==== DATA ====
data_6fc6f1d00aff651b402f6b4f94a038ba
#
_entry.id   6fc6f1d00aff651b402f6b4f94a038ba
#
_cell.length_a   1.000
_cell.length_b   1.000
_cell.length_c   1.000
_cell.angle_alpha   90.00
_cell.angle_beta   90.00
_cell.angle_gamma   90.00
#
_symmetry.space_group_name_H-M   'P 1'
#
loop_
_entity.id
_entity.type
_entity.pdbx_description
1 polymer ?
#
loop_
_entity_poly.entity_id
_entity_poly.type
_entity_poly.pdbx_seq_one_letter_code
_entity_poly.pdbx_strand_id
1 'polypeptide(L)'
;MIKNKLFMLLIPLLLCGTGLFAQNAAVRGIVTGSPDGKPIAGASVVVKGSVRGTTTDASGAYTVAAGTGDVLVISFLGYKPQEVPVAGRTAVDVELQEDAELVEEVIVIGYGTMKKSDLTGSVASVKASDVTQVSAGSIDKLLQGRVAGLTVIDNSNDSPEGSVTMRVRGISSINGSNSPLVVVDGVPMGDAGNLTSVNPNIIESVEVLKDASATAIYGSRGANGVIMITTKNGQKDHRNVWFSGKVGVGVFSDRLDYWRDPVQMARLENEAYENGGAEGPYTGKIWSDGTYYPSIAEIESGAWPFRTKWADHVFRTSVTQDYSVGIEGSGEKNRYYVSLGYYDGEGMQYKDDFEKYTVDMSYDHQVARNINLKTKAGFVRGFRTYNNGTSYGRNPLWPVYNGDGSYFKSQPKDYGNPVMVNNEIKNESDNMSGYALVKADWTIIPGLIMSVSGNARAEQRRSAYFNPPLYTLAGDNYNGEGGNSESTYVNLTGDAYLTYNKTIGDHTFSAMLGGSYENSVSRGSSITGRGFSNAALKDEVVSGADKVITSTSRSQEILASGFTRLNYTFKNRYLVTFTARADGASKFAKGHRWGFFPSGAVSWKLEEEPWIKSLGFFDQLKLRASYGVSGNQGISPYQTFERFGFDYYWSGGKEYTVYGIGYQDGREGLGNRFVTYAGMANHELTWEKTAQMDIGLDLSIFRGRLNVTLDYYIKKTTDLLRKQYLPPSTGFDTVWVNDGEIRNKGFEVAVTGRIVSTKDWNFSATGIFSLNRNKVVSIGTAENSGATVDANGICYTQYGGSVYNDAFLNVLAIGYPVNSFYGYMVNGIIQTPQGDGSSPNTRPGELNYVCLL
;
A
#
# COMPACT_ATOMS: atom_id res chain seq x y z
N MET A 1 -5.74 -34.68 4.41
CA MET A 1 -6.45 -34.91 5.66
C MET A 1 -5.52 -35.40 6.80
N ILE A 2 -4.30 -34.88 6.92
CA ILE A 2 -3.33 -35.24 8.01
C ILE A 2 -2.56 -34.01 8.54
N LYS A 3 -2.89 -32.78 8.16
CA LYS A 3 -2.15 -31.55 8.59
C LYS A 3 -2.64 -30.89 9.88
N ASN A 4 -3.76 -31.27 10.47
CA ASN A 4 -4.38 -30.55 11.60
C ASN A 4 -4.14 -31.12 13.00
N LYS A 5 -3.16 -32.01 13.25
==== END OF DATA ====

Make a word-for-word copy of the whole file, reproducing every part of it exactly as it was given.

data_6fc6f1d00aff651b402f6b4f94a038ba
#
_entry.id   6fc6f1d00aff651b402f6b4f94a038ba
#
_cell.length_a   1.000
_cell.length_b   1.000
_cell.length_c   1.000
_cell.angle_alpha   90.00
_cell.angle_beta   90.00
_cell.angle_gamma   90.00
#
_symmetry.space_group_name_H-M   'P 1'
#
loop_
_entity.id
_entity.type
_entity.pdbx_description
1 polymer ?
#
loop_
_entity_poly.entity_id
_entity_poly.type
_entity_poly.pdbx_seq_one_letter_code
_entity_poly.pdbx_strand_id
1 'polypeptide(L)'
;MIKNKLFMLLIPLLLCGTGLFAQNAAVRGIVTGSPDGKPIAGASVVVKGSVRGTTTDASGAYTVAAGTGDVLVISFLGYKPQEVPVAGRTAVDVELQEDAELVEEVIVIGYGTMKKSDLTGSVASVKASDVTQVSAGSIDKLLQGRVAGLTVIDNSNDSPEGSVTMRVRGISSINGSNSPLVVVDGVPMGDAGNLTSVNPNIIESVEVLKDASATAIYGSRGANGVIMITTKNGQKDHRNVWFSGKVGVGVFSDRLDYWRDPVQMARLENEAYENGGAEGPYTGKIWSDGTYYPSIAEIESGAWPFRTKWADHVFRTSVTQDYSVGIEGSGEKNRYYVSLGYYDGEGMQYKDDFEKYTVDMSYDHQVARNINLKTKAGFVRGFRTYNNGTSYGRNPLWPVYNGDGSYFKSQPKDYGNPVMVNNEIKNESDNMSGYALVKADWTIIPGLIMSVSGNARAEQRRSAYFNPPLYTLAGDNYNGEGGNSESTYVNLTGDAYLTYNKTIGDHTFSAMLGGSYENSVSRGSSITGRGFSNAALKDEVVSGADKVITSTSRSQEILASGFTRLNYTFKNRYLVTFTARADGASKFAKGHRWGFFPSGAVSWKLEEEPWIKSLGFFDQLKLRASYGVSGNQGISPYQTFERFGFDYYWSGGKEYTVYGIGYQDGREGLGNRFVTYAGMANHELTWEKTAQMDIGLDLSIFRGRLNVTLDYYIKKTTDLLRKQYLPPSTGFDTVWVNDGEIRNKGFEVAVTGRIVSTKDWNFSATGIFSLNRNKVVSIGTAENSGATVDANGICYTQYGGSVYNDAFLNVLAIGYPVNSFYGYMVNGIIQTPQGDGSSPNTRPGELNYVCLL
;
A
#
# COMPACT_ATOMS: atom_id res chain seq x y z
N MET A 1 -5.74 -34.68 4.41
CA MET A 1 -6.45 -34.91 5.66
C MET A 1 -5.52 -35.40 6.80
N ILE A 2 -4.30 -34.88 6.92
CA ILE A 2 -3.33 -35.24 8.01
C ILE A 2 -2.56 -34.01 8.54
N LYS A 3 -2.89 -32.78 8.16
CA LYS A 3 -2.15 -31.55 8.59
C LYS A 3 -2.64 -30.89 9.88
N ASN A 4 -3.76 -31.27 10.47
CA ASN A 4 -4.38 -30.55 11.60
C ASN A 4 -4.14 -31.12 13.00
N LYS A 5 -3.16 -32.01 13.25